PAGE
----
Mesoplodon mirus (True,
English: True's beaked whale
SSpanish: Zifio de True, ballena picuda de True
French: Mésoplodon de True, baleine à bec de True
Mesoplodon mirus © Wurtz-Artescienza (see links).
True's beaked whales from the Northern Hemisphere are grey fading
to light grey on the undersides. Adults have a dark ring around
the eye and some areas of white (Jefferson et al. 2008). Southern
Hemisphere adults have an all white tail stock, dorsal fin and flukes
(Pitman, 2009). There is little scarring, and observed scars occur
in closely spaced parallel lines. The small mandibular teeth are
closely spaced almost at the tip of the lower jaw (True, 1913).
Adults measure between 4.8 - 5.3 m and reach a body mass of 1400kg
(Reidenberg and Laitman, 2009).
True's beaked whale is found in the North Atlantic from Nova Scotia
and Ireland south to Florida, San Salvador Island in the Bahamas,
and Islas Canarias. An often repeated record from the Outer Hebrides
(Islands) in Scotland was based on a misidentified Ziphius cavirostris.
In the Southern Hemisphere it is known from Cape Province in South
Africa, Western Australia, and Victoria (Rice, 1998).
Distribution of Mesoplodon mirus (Taylor
et al. 2008; © IUCN; enlarge
map). This species is
found in the warm temperate North and South Atlantic and southern
True's beaked whales were believed to be found only
in the North Atlantic until a specimen was discovered along the
Indian Ocean coast of South Africa in 1959. Several other Southern
Hemisphere records were noted since then, from South Africa, Australia,
and an unconfirmed report from New Zealand. These may represent
geographically separate stocks or, alternatively, the range may
be more widespread than the few records suggest. Most strandings
stem from the western North Atlantic, but a few from the eastern
side: mainly from the west coast of Ireland, but also Britain, France,
and the Canary Islands. Thus, the species may be associated with
the Gulf Stream (Carwardine, 1995; de Buffrénil, 1995a).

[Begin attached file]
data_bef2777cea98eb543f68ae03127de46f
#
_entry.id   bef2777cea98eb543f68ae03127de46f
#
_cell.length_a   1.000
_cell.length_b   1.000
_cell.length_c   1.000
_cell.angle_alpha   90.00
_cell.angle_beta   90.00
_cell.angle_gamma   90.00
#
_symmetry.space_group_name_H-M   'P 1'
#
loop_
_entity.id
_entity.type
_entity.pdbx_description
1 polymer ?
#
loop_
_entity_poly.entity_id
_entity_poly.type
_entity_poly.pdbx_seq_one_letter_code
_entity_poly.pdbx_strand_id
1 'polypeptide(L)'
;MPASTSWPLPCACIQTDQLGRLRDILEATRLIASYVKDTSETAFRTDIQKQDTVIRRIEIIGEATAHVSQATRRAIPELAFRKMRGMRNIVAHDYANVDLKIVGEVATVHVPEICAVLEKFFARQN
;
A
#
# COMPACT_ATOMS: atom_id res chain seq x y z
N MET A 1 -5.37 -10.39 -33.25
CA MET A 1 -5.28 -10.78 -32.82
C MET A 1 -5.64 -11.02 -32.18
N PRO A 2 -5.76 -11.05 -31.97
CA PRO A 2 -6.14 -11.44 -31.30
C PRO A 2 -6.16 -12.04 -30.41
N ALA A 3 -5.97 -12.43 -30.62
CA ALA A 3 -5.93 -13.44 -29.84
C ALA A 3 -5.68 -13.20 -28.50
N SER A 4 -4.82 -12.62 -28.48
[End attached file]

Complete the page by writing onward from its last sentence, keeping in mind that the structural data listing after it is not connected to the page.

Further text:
The species does not seem to occur within 30° north or south
of the equator (antitropical distribution), which may indicate that
the northern and the southern populations are reproductively separate,
as supported by slight morphological differences (de Buffrénil,
1995a). This suggests subspecific or even specific differentiation,
which remains to be confirmed (Jefferson et al. 2008; also see "Genus
Mesoplodon - Beaked Whales: Introduction and Sources").
3. Population size
Since there are only about 20 stranding records worldwide, the
species seems to be rather rare (de Buffrénil, 1995a, Taylor
et al. 2008), however a mainly offshore habitat and the difficulty
to identify M. mirus at sea may also be blamed.
4. Biology and Behaviour
Habitat: Known mainly from stranded specimens, M. mirus
is probably pelagic, but it can occasionally be seen in coastal
waters (Houston, 1990a). Although its preferred habitat is unknown,
de Buffrénil (1995a and references therein) suggests that
by analogy to other Mesoplodon species, it is most likely
a pelagic animal. This is supported by the fact that no observations
were made close to shore and that stranding events are very rare.
Tove (1995) observed a pod of what he identified as three True's
beaked whales 32 nm southeast of Hatteras Inlet, North Carolina
and successfully tracked the animals, obtaining photographs that
document live coloration and surface swimming habits. The location
was in about 600 fathoms (1,100 m) of water, but along a very steep
portion of the continental shelf that drops rapidly to just over
1,000 fathoms (1,800 m) before levelling out. Upon discovery, the
pod was swimming slowly (ca. 5 km/h) to the SSW, roughly parallel
with the fall line of the slope. The location was well within the
Gulf Stream, but at an atypically cooler than normal water temperature
of 25.4°C. Jefferson et al. (2008) cautioned however that these
animals were indistinguishable from Gervais' beaked whale.
Behaviour: Groups observed at sea have consisted of up to
three individuals. They may show their beaks when surfacing. In
the Bay of Biscay, energetic breaching behaviour with up to 17 repetitions
has been observed (Jefferson et al. 2008).
Food: According to Jefferson et al. (1993), stranded animals
had squid in their stomachs, but Pitman (2009) suggests that fish
may comprise the most important prey items. The species is likely
to be a deep diver (Carwardine,1995).
The species is not known to have been commercially exploited (Houston,
1990a; Jefferson et al. 1993). However, there are reported by-catches.
The pelagic drift gillnet fishery off the US east coast recorded
46 beaked whale mortalities between 1989 and 1998, 4 of which were
True's beaked whales (Waring, 2001).
Confirmed and inferred range states (Taylor et al. 2008)
Australia; Bahamas; Bermuda; Brazil; Canada; France; Ireland; Madagascar;
Morocco; Mozambique; Portugal; South Africa; Spain; United Kingdom;
United States of America.
Categorised as "Data Deficient" by the IUCN. Not listed
by CMS but listed in Appendix II of CITES.
8. Sources and further information
Mesoplodon - Beaked whales: Introduction and Sources"
© Boris Culik (2010) Odontocetes.
The toothed whales: "Mesoplodon mirus". UNEP/CMS
Secretariat, Bonn, Germany. http://www.cms.int/reports/small_cetaceans/index.htm
© Illustrations by Maurizio Würtz, Artescienza.
© Maps by IUCN.